Daily updates from the first annual AFI DALLAS International Film Festival presented by Target, founding sponsor Victory Park, March 22 to April 1, 2007

Friday, March 30, 2007

Deep Ellum Sounds: Music of Misfits Strikes a Chord

X Susan Dynner's documentary, PUNK'S NOT DEAD (Screening Thursday, 3/29 at 7:15PM and Friday, 3/30 at 5:00PM) takes a considered look at a group of artists and their music who don’t necessarily encourage such scrutiny. Because of that, Punk is arguably the most misunderstood branch of the rock 'n' roll family tree. However, after receiving rare access to many of these bands and after providing even rarer insight, Dynner's film is already being endorsed by loyal fans as the go-to film documenting the evolution of Punk from its beginnings to the current state of things today.

Q: Did you enter into the project as a fan first or a documentarian first? Did that change at all during the course of compiling the interviews?

A: I started taking photos of punk bands in the early 80's so I was both a fan and a documentarian in the sense that I had compiled years and years of photos. I think the bands trusted me to tell their stories because they saw me as one of their peers rather than a journalist infiltrating their scene.

Q: What is the most common misconception about the Punk music movement?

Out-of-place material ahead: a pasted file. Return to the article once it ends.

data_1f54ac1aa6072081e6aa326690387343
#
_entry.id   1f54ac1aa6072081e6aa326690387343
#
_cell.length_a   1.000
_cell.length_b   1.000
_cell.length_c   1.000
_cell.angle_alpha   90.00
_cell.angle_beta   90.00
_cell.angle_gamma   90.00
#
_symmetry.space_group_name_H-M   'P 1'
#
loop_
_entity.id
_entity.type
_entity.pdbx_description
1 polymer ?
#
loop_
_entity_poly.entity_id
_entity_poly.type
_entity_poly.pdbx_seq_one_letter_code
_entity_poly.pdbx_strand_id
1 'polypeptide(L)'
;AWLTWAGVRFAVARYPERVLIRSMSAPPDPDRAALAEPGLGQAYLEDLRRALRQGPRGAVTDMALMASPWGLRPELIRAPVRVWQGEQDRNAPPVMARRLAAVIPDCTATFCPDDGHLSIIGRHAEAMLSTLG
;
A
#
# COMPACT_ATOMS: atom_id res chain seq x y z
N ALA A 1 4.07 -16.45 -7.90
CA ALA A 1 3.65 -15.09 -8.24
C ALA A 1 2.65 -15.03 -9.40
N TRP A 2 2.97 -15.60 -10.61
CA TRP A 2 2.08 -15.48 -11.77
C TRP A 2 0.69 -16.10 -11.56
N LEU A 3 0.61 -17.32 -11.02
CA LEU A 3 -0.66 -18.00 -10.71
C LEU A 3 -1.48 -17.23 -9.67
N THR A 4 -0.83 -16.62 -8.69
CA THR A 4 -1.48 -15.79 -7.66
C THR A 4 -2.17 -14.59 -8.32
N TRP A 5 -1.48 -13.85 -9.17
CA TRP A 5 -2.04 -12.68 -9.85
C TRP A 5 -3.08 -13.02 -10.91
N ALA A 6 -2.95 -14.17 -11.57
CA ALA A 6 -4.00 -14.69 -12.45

A: That it's dead just because it's changed and evolved. It's still vital for those who have something to say and want to express themselves, and it's still new for the kids just getting into it.

Q: You connect the dots between eras in the film. What surprised you the most regarding the connections between the artists and their styles?

A: I don't know that it was really a surprise, but a lot of the pop-punk bands get a lot of crap for signing to majors. People tend to forget that bands like The Clash, The Pistols, The Buzzcocks, The Damned, etc., were all on majors, and even bands like The UK Subs, Sham 69, etc were on Top of the Pops.

Q: Who would you single out as the unsung hero?

A: The bands who have carried on playing all these year (many for 30 years) and don't care about the money or fame. They do it because they love it and they've inspired generations of bands.

Q: Who do you think is poised to be the new standard bearer?

A: I don't think there is just one. There are loads of new bands coming up and hopefully a bunch of them will make a mark.

Q: If a punk band had to be "sponsored by," what company would be most acceptable?

A: I would say the most acceptable sponsor is one that's already a part of the scene and isn’t just a corporation who has no idea about punk, but thinks they can make a buck off it. Sponsors like Vans, AP Magazine, Hot Topic, etc, along with musical instrument sponsors make more sense.

Q: Who was your favorite interview in the film? Why?

A: That's a loaded question! Everyone gave me their time—many bands let me tour with them and/or invited me into their homes. Many bands were already good friends, so it was a lot of fun to interview them. I met tons of cool people and made a lot of new friends through interviewing the bands.

Q: What CDs did you buy because of the interviews?

A: I was given loads of great CDs so I didn’t have to buy a lot, but I did buy a lot of CDs that I already had on vinyl. The Damned, Stiff Little Fingers, The Adverts, Sham 69. I bought a bunch of UK Subs CDs just to use for a sequence that we filmed for the movie (just the ones the band didn't have to give me). Oh - and I bought T.V. Smith's (from The Adverts) new solo CD. He's so talented!

Dynner will appear at both screenings of PUNK'S NOT DEAD.